Information on Tablets A-Z
|BRAND NAME : Hydrocortisone Injection
About your treatment:
Your doctor has ordered hydrocortisone, a corticosteroid, to relieve inflammation (swelling, heat, redness, and pain). The drug will be injected into a large muscle (such as your buttock or hip), into your vein, or added to an intravenous fluid that will drip through a needle or catheter placed in your vein.
Hydrocortisone is similar to a natural hormone produced by your adrenal glands. It is used to treat, but not cure, certain forms of arthritis; asthma; and skin, blood, kidney, eye, thyroid, and intestinal disorders. It is sometimes used to reduce side effects from other medications. This medication is sometimes prescribed for other uses; ask your doctor or pharmacist for more information.
Your health care provider (doctor, nurse, or pharmacist) may measure the effectiveness and side effects of your treatment using laboratory tests and physical examinations. It is important to keep all appointments with your doctor. The length of treatment depends on how you respond to the medication.
Before administering hydrocortisone,
tell your doctor and pharmacist if you are allergic to hydrocortisone, medications containing sulfites, or any other drugs.
tell your doctor and pharmacist what prescription and nonprescription medications you are taking, especially anticoagulants ('blood thinners') such as warfarin (Coumadin), arthritis medications, aspirin, cyclosporine (Neoral, Sandimmune), digoxin (Lanoxin), diuretics ('water pills'), estrogens, ketoconazole (Nizoral), oral contraceptives, phenobarbital, phenytoin (Dilantin), rifampin (Rifadin), theophylline (Theo-Dur), and vitamins.
tell your doctor if you have a fungal infection (other than on your skin); do not take hydrocortisone without talking to your doctor.
tell your doctor if you have or have ever had liver, kidney, intestinal, or heart disease; diabetes; an underactive thyroid gland; high blood pressure; mental illness; myasthenia gravis; osteoporosis; herpes eye infection; seizures; tuberculosis (TB); AIDS; or ulcers.
tell your doctor if you are pregnant, plan to become pregnant, or are breast-feeding. If you become pregnant while taking hydrocortisone, call your doctor.
if you are having surgery, including dental surgery, tell the doctor or dentist that you are taking hydrocortisone.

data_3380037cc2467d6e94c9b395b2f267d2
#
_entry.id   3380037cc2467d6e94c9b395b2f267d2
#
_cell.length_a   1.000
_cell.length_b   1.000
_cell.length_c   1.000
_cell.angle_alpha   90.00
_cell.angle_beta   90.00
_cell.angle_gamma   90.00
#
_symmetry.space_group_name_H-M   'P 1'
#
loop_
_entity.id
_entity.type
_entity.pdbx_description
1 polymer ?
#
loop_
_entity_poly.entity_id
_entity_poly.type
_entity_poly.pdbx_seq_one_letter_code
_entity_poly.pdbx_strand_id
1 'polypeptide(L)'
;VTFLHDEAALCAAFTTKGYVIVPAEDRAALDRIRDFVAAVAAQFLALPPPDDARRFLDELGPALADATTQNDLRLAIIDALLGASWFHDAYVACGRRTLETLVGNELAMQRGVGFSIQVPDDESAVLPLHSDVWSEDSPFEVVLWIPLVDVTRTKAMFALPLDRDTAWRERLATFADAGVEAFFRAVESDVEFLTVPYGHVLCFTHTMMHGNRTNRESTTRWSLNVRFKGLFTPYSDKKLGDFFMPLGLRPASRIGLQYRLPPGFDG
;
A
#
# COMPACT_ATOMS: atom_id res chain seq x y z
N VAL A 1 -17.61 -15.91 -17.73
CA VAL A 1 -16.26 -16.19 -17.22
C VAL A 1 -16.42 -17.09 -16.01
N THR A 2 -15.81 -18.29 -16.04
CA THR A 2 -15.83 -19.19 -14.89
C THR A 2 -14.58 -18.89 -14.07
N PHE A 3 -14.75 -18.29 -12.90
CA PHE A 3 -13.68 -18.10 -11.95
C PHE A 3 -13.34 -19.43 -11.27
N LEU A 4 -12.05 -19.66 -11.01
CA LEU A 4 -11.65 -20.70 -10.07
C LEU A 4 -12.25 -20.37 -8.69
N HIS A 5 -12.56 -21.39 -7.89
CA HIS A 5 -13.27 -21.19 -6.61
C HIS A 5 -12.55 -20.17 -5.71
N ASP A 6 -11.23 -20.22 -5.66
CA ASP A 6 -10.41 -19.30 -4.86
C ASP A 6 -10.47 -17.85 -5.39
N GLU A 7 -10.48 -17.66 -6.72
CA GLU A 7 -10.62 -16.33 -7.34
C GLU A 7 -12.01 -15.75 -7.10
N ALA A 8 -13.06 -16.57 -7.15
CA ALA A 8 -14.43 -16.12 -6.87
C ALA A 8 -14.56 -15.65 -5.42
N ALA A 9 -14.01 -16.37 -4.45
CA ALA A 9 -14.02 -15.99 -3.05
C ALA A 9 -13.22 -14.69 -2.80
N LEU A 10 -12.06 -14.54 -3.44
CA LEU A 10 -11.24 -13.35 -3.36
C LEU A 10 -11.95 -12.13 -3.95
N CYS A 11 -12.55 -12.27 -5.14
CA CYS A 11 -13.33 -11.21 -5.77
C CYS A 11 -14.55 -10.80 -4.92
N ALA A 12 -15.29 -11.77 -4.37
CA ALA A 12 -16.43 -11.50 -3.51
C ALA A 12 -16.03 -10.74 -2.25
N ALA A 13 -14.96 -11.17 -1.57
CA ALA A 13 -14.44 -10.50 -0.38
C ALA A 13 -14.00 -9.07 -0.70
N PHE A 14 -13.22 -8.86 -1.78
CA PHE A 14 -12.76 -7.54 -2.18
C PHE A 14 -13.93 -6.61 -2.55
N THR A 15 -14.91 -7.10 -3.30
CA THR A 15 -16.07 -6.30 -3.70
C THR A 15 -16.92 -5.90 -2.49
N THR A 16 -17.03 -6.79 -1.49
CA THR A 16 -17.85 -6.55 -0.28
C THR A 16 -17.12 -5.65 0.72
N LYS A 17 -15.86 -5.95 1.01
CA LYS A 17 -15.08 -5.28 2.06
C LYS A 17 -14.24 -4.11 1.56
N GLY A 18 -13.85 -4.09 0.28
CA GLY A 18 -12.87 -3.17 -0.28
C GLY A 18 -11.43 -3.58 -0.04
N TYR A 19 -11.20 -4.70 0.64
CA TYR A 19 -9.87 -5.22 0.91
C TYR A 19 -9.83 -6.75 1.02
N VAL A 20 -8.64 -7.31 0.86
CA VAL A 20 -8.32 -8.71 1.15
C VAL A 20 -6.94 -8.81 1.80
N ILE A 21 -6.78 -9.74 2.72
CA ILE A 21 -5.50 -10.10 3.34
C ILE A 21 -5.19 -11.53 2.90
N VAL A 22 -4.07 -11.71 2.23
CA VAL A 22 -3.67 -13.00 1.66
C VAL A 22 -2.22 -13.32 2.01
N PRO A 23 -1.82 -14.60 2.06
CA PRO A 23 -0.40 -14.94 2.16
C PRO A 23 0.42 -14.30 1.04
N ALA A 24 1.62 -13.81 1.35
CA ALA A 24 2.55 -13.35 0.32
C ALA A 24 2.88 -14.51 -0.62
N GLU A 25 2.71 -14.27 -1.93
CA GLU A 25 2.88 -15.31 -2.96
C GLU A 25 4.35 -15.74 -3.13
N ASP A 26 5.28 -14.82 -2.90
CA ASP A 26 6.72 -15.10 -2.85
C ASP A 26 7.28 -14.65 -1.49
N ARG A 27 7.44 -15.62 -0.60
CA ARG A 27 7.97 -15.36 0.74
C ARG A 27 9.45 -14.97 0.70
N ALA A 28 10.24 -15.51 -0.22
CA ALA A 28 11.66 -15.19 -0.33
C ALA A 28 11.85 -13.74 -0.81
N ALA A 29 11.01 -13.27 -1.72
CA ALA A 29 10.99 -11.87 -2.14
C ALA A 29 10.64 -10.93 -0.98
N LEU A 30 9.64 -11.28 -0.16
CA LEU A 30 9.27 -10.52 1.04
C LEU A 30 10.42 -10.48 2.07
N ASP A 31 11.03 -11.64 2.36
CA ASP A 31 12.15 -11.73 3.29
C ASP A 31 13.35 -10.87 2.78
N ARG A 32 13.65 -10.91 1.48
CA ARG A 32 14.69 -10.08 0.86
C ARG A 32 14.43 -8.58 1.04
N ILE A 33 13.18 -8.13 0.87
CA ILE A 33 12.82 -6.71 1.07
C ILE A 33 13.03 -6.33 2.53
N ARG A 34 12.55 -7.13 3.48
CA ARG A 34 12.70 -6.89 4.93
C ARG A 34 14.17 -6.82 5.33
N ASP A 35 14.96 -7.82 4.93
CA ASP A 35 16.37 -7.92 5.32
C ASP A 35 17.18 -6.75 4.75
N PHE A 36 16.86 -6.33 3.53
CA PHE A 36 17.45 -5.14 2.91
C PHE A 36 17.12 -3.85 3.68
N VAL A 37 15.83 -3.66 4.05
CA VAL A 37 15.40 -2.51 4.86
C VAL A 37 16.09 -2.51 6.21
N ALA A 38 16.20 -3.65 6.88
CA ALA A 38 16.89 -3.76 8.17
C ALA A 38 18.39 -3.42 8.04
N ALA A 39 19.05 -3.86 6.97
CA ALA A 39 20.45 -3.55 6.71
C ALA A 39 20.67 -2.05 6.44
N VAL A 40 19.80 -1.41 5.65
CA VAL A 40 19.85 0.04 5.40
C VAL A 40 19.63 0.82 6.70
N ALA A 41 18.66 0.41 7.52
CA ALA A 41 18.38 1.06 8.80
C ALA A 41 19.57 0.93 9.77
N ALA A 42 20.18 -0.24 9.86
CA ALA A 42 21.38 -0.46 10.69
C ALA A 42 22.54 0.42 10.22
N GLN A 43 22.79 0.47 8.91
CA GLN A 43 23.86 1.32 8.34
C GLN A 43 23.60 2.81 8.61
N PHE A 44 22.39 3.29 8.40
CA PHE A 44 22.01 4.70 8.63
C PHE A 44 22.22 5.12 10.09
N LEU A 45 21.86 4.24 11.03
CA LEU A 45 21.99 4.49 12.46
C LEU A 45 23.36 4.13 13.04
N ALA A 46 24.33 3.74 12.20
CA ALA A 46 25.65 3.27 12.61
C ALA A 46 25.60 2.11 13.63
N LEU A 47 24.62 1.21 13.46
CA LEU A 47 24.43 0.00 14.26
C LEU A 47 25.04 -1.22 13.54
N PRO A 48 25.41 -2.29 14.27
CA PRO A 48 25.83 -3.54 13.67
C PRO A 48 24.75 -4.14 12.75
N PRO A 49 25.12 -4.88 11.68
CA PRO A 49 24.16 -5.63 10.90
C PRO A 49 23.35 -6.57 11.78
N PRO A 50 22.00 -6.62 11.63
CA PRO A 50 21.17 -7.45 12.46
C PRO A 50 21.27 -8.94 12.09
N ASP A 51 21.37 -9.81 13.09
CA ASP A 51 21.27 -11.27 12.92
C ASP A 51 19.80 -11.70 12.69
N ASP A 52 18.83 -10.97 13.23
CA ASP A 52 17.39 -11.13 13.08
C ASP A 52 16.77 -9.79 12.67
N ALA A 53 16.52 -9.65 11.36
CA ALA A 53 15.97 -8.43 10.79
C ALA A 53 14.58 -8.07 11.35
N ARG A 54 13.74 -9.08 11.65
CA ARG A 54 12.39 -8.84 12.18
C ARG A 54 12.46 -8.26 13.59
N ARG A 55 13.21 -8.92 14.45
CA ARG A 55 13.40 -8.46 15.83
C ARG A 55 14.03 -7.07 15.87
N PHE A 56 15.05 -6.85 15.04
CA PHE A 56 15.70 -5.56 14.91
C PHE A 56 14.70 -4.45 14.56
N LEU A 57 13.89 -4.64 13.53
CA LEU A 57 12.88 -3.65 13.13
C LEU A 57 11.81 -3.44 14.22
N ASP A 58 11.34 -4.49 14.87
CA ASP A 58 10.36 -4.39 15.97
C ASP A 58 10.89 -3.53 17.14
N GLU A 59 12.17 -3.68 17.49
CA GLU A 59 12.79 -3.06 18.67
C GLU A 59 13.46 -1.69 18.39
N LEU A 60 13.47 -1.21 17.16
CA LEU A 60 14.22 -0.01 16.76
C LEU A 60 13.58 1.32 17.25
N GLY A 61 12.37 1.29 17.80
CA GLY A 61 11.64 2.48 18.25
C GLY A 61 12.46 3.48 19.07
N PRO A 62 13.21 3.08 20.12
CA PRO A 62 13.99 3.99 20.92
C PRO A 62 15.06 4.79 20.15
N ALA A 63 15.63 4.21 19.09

Administering your medication:
Before you administer hydrocortisone, look at the solution closely. It should be clear and free of floating material. Gently squeeze the bag or observe the solution container to make sure there are no leaks. Do not use the solution if it is discolored, if it contains particles, or if the bag or container leaks. Use a new solution, but show the damaged one to your health care provider.
It is important that you use your medication exactly as directed. Do not administer it more often than or for longer periods than your doctor tells you. Do not change your dosing schedule without talking to your health care provider. Your health care provider may tell you to stop the infusion if you have a mechanical problem (such as blockage in the tubing, needle or catheter); if you have to stop an infusion, call your health care provider immediately so your therapy can continue.
Although side effects from hydrocortisone are not common, they can occur. Tell your doctor if any of these symptoms are severe or do not go away:
increased hair growth
tiny purple skin spots
irregular or absent menstrual periods
If you experience any of the following symptoms, call your doctor immediately:
swollen feet, ankles, and lower legs
muscle pain and weakness
black, tarry stool
Storing your medication:
Your health care provider will probably give you a several-day supply of hydrocortisone at a time. You will be told how to prepare each dose.
Store your medication only as directed. Make sure you understand what you need to store your medication properly.
Keep your supplies in a clean, dry place when you are not using them, and keep all medications and supplies out of the reach of children. Your health care provider will tell you how to throw away used needles, syringes, tubing, and containers to avoid accidental injury.
In case of overdose:
In case of overdose, call your local poison control center. If the victim has collapsed or is not breathing, call local emergency services at 911.
Signs of infection:
If you are receiving hydrocortisone in your vein or under your skin, you need to know the symptoms of a catheter-related infection (an infection where the needle enters your vein or skin). If you experience any of these effects near your intravenous catheter, tell your health care provider as soon as possible:
More information: Hydrocortisone Injection